U.S., Ukraine Leaders Discuss Strategic Partnership During Pentagon Meeting

U.S., Ukraine Leaders Discuss Strategic Partnership During Pentagon Meeting


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The United States will continue to urge Russia to end its illegal occupation of Ukraine’s Crimea and looks to strengthen bonds between the United States and Ukraine, Secretary of Defense Lloyd J. Austin III told Ukraine’s President Volodymyr Zelenskyy and Defense Minister Andrii Taran at the Pentagon today.


A man extends an arm out to show another man the way. Military honor guard members greet them.


The Ukrainian delegation is in Washington to discuss the larger aspects of the U.S.-Ukraine relationship.

Ukraine is in conflict with Russia, which occupied and annexed Crimea from Ukraine in 2014. Russia had agreed to respect the sovereignty of all nations in Europe.

“Our support for Ukraine sovereignty, territorial integrity, and Euro-Atlantic aspirations is unwavering,” Austin said at the beginning of the meeting. “We again call on Russia to end the occupation of Crimea and to stop perpetuating the conflict in eastern Ukraine, and we will continue to stand with you in the face of this Russian aggression.”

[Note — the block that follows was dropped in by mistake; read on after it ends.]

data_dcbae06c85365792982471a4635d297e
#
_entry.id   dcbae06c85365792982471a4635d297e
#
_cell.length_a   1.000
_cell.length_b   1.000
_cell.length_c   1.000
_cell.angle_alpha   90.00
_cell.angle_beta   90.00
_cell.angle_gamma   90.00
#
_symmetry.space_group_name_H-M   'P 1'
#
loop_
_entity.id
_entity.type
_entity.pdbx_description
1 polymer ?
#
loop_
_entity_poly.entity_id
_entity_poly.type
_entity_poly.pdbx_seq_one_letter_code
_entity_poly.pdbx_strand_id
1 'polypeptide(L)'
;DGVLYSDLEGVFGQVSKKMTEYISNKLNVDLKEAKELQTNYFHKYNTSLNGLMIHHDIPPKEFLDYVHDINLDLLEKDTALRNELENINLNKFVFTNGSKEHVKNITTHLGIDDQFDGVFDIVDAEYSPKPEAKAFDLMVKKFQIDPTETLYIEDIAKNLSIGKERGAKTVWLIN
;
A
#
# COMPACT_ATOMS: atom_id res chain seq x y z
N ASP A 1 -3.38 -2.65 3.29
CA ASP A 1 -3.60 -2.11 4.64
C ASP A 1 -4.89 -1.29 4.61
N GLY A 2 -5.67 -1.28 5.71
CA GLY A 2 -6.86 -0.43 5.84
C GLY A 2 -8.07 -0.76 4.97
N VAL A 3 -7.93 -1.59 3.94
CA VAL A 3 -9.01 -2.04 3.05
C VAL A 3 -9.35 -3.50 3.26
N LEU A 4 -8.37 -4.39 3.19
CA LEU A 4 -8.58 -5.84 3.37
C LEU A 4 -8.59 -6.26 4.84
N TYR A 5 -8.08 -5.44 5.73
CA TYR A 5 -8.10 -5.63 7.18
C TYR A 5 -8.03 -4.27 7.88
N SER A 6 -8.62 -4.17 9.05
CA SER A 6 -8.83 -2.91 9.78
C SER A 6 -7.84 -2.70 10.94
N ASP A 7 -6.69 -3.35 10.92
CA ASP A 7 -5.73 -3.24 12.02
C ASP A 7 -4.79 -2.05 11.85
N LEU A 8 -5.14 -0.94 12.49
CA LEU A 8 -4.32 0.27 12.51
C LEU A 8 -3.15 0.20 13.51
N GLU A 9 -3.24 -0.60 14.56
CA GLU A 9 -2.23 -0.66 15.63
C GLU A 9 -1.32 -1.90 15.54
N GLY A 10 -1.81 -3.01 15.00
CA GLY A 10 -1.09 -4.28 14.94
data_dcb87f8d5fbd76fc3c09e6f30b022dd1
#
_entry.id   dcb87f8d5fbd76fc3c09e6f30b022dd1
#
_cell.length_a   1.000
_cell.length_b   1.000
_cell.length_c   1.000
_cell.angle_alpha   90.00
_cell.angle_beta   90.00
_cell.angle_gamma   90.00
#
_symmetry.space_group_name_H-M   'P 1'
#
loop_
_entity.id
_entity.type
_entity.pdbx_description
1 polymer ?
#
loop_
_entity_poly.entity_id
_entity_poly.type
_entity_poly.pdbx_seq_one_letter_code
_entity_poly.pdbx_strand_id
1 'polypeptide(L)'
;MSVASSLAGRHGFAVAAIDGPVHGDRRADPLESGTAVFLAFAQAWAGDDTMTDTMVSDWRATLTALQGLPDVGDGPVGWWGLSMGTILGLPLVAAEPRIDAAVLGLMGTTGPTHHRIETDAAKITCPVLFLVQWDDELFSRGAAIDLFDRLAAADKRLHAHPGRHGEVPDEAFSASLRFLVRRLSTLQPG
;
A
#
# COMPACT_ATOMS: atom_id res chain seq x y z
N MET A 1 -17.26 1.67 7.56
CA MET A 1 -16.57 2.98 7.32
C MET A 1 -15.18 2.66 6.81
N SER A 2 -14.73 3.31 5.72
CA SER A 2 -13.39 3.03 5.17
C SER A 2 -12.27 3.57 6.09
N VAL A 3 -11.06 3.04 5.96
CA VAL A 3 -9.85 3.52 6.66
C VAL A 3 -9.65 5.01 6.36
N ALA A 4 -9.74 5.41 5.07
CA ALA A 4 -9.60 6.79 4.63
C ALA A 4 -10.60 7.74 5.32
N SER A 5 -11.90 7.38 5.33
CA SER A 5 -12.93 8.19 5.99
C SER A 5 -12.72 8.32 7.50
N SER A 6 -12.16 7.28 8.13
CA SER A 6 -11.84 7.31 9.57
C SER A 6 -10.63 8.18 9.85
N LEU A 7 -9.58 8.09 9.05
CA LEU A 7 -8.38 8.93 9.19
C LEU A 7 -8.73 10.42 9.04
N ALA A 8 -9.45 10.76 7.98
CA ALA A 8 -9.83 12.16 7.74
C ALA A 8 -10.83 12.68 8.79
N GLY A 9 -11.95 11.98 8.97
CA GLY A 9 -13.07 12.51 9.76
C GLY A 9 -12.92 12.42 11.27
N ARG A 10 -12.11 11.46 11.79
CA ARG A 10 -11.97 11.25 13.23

The United States wants to strengthen the strategic defense partnership with Ukraine. To that end, Austin signed a strategic defense framework agreement with Taran. The document is meant to enhance cooperation between the two nations and “advances shared priorities by ensuring that our bilateral security cooperation continues to help Ukraine counter Russian aggression,” Austin said.

The agreement also looks at defense industry reforms in support of Ukraine’s NATO membership aspirations, and deepening cooperation in such areas of Black Sea security, cyber defense, and intelligence sharing.



The two men will also sign a research, development, test and evaluation agreement. This will provide a framework for bilateral armaments and military technical cooperative projects.


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Since the Russia aggression, the United States has provided Ukraine with more than $2.5 billion in aid. This year, that includes Javelin missiles.

Austin said the United States remains committed to Ukraine, and he thanked the nation for its help in Afghanistan and in the evacuation effort. Austin told Ukraine’s president that he looks forward to a more secure, prosperous, democratic and free Ukraine.